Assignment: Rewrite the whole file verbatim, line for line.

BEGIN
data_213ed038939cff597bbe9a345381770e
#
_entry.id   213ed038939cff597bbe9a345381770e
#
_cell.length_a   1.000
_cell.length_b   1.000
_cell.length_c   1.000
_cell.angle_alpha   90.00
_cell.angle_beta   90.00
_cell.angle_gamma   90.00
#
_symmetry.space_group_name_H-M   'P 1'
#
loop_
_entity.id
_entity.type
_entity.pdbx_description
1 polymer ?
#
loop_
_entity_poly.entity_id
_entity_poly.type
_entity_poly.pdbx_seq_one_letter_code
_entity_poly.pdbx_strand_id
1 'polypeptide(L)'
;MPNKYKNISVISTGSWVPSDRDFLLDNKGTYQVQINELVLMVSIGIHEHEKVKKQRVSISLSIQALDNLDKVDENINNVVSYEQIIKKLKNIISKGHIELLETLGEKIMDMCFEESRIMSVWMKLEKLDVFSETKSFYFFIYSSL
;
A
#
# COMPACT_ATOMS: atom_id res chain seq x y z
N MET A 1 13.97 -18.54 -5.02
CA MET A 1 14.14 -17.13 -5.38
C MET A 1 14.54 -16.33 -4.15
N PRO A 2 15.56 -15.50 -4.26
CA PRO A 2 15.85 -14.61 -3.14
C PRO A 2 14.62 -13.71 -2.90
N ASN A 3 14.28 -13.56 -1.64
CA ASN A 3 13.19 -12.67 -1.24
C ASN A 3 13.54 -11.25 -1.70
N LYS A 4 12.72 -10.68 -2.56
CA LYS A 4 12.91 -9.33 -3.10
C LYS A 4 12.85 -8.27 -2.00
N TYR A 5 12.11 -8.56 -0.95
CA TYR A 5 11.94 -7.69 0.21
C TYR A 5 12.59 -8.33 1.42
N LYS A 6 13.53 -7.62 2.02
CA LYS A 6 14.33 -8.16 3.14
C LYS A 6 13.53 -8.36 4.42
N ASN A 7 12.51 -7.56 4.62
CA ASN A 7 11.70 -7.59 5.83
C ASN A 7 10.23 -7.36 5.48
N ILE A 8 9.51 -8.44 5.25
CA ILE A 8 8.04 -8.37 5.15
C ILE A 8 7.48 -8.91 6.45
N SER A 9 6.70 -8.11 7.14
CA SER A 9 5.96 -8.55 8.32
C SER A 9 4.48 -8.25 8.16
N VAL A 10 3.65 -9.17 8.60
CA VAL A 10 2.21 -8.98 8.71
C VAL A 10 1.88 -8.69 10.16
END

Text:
data_213ed038939cff597bbe9a345381770e
#
_entry.id   213ed038939cff597bbe9a345381770e
#
_cell.length_a   1.000
_cell.length_b   1.000
_cell.length_c   1.000
_cell.angle_alpha   90.00
_cell.angle_beta   90.00
_cell.angle_gamma   90.00
#
_symmetry.space_group_name_H-M   'P 1'
#
loop_
_entity.id
_entity.type
_entity.pdbx_description
1 polymer ?
#
loop_
_entity_poly.entity_id
_entity_poly.type
_entity_poly.pdbx_seq_one_letter_code
_entity_poly.pdbx_strand_id
1 'polypeptide(L)'
;MPNKYKNISVISTGSWVPSDRDFLLDNKGTYQVQINELVLMVSIGIHEHEKVKKQRVSISLSIQALDNLDKVDENINNVVSYEQIIKKLKNIISKGHIELLETLGEKIMDMCFEESRIMSVWMKLEKLDVFSETKSFYFFIYSSL
;
A
#
# COMPACT_ATOMS: atom_id res chain seq x y z
N MET A 1 13.97 -18.54 -5.02
CA MET A 1 14.14 -17.13 -5.38
C MET A 1 14.54 -16.33 -4.15
N PRO A 2 15.56 -15.50 -4.26
CA PRO A 2 15.85 -14.61 -3.14
C PRO A 2 14.62 -13.71 -2.90
N ASN A 3 14.28 -13.56 -1.64
CA ASN A 3 13.19 -12.67 -1.24
C ASN A 3 13.54 -11.25 -1.70
N LYS A 4 12.72 -10.68 -2.56
CA LYS A 4 12.91 -9.33 -3.10
C LYS A 4 12.85 -8.27 -2.00
N TYR A 5 12.11 -8.56 -0.95
CA TYR A 5 11.94 -7.69 0.21
C TYR A 5 12.59 -8.33 1.42
N LYS A 6 13.53 -7.62 2.02
CA LYS A 6 14.33 -8.16 3.14
C LYS A 6 13.53 -8.36 4.42
N ASN A 7 12.51 -7.56 4.62
CA ASN A 7 11.70 -7.59 5.83
C ASN A 7 10.23 -7.36 5.48
N ILE A 8 9.51 -8.44 5.25
CA ILE A 8 8.04 -8.37 5.15
C ILE A 8 7.48 -8.91 6.45
N SER A 9 6.70 -8.11 7.14
CA SER A 9 5.96 -8.55 8.32
C SER A 9 4.48 -8.25 8.16
N VAL A 10 3.65 -9.17 8.60
CA VAL A 10 2.21 -8.98 8.71
C VAL A 10 1.88 -8.69 10.16